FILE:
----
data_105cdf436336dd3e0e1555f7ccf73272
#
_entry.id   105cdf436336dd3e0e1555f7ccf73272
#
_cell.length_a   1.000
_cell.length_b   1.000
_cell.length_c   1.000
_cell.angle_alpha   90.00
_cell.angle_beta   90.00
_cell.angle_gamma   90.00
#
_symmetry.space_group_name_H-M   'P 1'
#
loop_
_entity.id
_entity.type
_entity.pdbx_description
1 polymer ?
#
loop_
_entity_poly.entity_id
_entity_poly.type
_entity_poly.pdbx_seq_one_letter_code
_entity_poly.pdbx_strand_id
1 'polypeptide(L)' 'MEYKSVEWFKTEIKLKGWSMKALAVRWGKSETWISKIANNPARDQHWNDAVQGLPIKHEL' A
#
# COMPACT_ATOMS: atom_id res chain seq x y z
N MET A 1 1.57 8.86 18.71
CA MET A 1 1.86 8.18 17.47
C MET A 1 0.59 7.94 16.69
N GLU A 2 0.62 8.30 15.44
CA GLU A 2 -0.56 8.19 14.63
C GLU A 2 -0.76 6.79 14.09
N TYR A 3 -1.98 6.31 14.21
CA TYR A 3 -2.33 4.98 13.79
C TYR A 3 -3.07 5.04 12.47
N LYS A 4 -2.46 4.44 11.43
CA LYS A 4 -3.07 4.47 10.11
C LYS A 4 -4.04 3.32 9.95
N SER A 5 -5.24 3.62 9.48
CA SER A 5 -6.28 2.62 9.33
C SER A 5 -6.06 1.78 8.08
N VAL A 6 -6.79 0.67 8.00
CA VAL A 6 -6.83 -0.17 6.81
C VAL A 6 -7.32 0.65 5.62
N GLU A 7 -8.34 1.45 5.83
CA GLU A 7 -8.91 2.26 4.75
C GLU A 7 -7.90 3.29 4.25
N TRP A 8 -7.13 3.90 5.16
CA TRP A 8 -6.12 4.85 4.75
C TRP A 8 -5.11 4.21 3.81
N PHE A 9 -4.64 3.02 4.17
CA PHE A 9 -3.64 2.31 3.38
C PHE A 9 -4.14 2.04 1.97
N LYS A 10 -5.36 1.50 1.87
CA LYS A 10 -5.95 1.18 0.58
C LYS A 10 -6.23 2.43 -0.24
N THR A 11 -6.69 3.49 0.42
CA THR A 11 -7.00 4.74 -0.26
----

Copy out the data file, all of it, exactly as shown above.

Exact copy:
data_105cdf436336dd3e0e1555f7ccf73272
#
_entry.id   105cdf436336dd3e0e1555f7ccf73272
#
_cell.length_a   1.000
_cell.length_b   1.000
_cell.length_c   1.000
_cell.angle_alpha   90.00
_cell.angle_beta   90.00
_cell.angle_gamma   90.00
#
_symmetry.space_group_name_H-M   'P 1'
#
loop_
_entity.id
_entity.type
_entity.pdbx_description
1 polymer ?
#
loop_
_entity_poly.entity_id
_entity_poly.type
_entity_poly.pdbx_seq_one_letter_code
_entity_poly.pdbx_strand_id
1 'polypeptide(L)' 'MEYKSVEWFKTEIKLKGWSMKALAVRWGKSETWISKIANNPARDQHWNDAVQGLPIKHEL' A
#
# COMPACT_ATOMS: atom_id res chain seq x y z
N MET A 1 1.57 8.86 18.71
CA MET A 1 1.86 8.18 17.47
C MET A 1 0.59 7.94 16.69
N GLU A 2 0.62 8.30 15.44
CA GLU A 2 -0.56 8.19 14.63
C GLU A 2 -0.76 6.79 14.09
N TYR A 3 -1.98 6.31 14.21
CA TYR A 3 -2.33 4.98 13.79
C TYR A 3 -3.07 5.04 12.47
N LYS A 4 -2.46 4.44 11.43
CA LYS A 4 -3.07 4.47 10.11
C LYS A 4 -4.04 3.32 9.95
N SER A 5 -5.24 3.62 9.48
CA SER A 5 -6.28 2.62 9.33
C SER A 5 -6.06 1.78 8.08
N VAL A 6 -6.79 0.67 8.00
CA VAL A 6 -6.83 -0.17 6.81
C VAL A 6 -7.32 0.65 5.62
N GLU A 7 -8.34 1.45 5.83
CA GLU A 7 -8.91 2.26 4.75
C GLU A 7 -7.90 3.29 4.25
N TRP A 8 -7.13 3.90 5.16
CA TRP A 8 -6.12 4.85 4.75
C TRP A 8 -5.11 4.21 3.81
N PHE A 9 -4.64 3.02 4.17
CA PHE A 9 -3.64 2.31 3.38
C PHE A 9 -4.14 2.04 1.97
N LYS A 10 -5.36 1.50 1.87
CA LYS A 10 -5.95 1.18 0.58
C LYS A 10 -6.23 2.43 -0.24
N THR A 11 -6.69 3.49 0.42
CA THR A 11 -7.00 4.74 -0.26